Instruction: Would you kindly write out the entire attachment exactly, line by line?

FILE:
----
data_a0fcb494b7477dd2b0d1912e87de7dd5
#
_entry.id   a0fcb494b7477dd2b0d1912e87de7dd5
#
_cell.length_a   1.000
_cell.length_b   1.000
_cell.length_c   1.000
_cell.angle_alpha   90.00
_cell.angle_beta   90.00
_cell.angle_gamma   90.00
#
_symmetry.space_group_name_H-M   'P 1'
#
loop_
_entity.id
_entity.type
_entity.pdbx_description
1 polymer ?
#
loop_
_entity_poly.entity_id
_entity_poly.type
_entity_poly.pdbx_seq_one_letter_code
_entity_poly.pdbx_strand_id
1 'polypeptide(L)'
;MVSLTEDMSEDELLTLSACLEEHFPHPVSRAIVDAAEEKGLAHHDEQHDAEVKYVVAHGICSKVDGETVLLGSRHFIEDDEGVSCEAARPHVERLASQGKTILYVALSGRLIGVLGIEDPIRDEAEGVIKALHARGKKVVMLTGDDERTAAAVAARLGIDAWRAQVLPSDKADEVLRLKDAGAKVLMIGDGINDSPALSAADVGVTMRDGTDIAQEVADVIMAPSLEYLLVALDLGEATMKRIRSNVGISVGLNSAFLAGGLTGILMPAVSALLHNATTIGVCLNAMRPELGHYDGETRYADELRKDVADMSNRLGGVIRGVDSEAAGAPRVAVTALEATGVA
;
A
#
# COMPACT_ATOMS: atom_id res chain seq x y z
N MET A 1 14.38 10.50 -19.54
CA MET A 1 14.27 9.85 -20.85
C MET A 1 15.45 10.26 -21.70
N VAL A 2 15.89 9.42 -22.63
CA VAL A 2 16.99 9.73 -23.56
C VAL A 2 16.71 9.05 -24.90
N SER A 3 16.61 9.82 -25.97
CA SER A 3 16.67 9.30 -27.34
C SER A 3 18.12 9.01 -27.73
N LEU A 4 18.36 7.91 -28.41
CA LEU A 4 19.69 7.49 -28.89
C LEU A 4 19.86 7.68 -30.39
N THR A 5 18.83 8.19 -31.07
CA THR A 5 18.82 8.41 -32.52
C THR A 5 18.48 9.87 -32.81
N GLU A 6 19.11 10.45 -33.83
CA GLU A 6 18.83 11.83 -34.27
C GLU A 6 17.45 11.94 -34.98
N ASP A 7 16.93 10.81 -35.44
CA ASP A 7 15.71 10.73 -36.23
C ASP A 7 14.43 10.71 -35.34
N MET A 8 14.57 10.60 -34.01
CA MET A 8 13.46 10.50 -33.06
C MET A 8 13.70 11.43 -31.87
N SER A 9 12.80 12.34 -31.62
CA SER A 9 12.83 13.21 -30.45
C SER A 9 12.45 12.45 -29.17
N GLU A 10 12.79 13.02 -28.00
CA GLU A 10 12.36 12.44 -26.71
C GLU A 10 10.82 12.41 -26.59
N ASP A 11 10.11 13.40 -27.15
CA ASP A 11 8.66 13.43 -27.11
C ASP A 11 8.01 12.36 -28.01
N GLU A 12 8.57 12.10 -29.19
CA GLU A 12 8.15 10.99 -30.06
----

data_a0fcb494b7477dd2b0d1912e87de7dd5
#
_entry.id   a0fcb494b7477dd2b0d1912e87de7dd5
#
_cell.length_a   1.000
_cell.length_b   1.000
_cell.length_c   1.000
_cell.angle_alpha   90.00
_cell.angle_beta   90.00
_cell.angle_gamma   90.00
#
_symmetry.space_group_name_H-M   'P 1'
#
loop_
_entity.id
_entity.type
_entity.pdbx_description
1 polymer ?
#
loop_
_entity_poly.entity_id
_entity_poly.type
_entity_poly.pdbx_seq_one_letter_code
_entity_poly.pdbx_strand_id
1 'polypeptide(L)'
;MVSLTEDMSEDELLTLSACLEEHFPHPVSRAIVDAAEEKGLAHHDEQHDAEVKYVVAHGICSKVDGETVLLGSRHFIEDDEGVSCEAARPHVERLASQGKTILYVALSGRLIGVLGIEDPIRDEAEGVIKALHARGKKVVMLTGDDERTAAAVAARLGIDAWRAQVLPSDKADEVLRLKDAGAKVLMIGDGINDSPALSAADVGVTMRDGTDIAQEVADVIMAPSLEYLLVALDLGEATMKRIRSNVGISVGLNSAFLAGGLTGILMPAVSALLHNATTIGVCLNAMRPELGHYDGETRYADELRKDVADMSNRLGGVIRGVDSEAAGAPRVAVTALEATGVA
;
A
#
# COMPACT_ATOMS: atom_id res chain seq x y z
N MET A 1 14.38 10.50 -19.54
CA MET A 1 14.27 9.85 -20.85
C MET A 1 15.45 10.26 -21.70
N VAL A 2 15.89 9.42 -22.63
CA VAL A 2 16.99 9.73 -23.56
C VAL A 2 16.71 9.05 -24.90
N SER A 3 16.61 9.82 -25.97
CA SER A 3 16.67 9.30 -27.34
C SER A 3 18.12 9.01 -27.73
N LEU A 4 18.36 7.91 -28.41
CA LEU A 4 19.69 7.49 -28.89
C LEU A 4 19.86 7.68 -30.39
N THR A 5 18.83 8.19 -31.07
CA THR A 5 18.82 8.41 -32.52
C THR A 5 18.48 9.87 -32.81
N GLU A 6 19.11 10.45 -33.83
CA GLU A 6 18.83 11.83 -34.27
C GLU A 6 17.45 11.94 -34.98
N ASP A 7 16.93 10.81 -35.44
CA ASP A 7 15.71 10.73 -36.23
C ASP A 7 14.43 10.71 -35.34
N MET A 8 14.57 10.60 -34.01
CA MET A 8 13.46 10.50 -33.06
C MET A 8 13.70 11.43 -31.87
N SER A 9 12.80 12.34 -31.62
CA SER A 9 12.83 13.21 -30.45
C SER A 9 12.45 12.45 -29.17
N GLU A 10 12.79 13.02 -28.00
CA GLU A 10 12.36 12.44 -26.71
C GLU A 10 10.82 12.41 -26.59
N ASP A 11 10.11 13.40 -27.15
CA ASP A 11 8.66 13.43 -27.11
C ASP A 11 8.01 12.36 -28.01
N GLU A 12 8.57 12.10 -29.19
CA GLU A 12 8.15 10.99 -30.06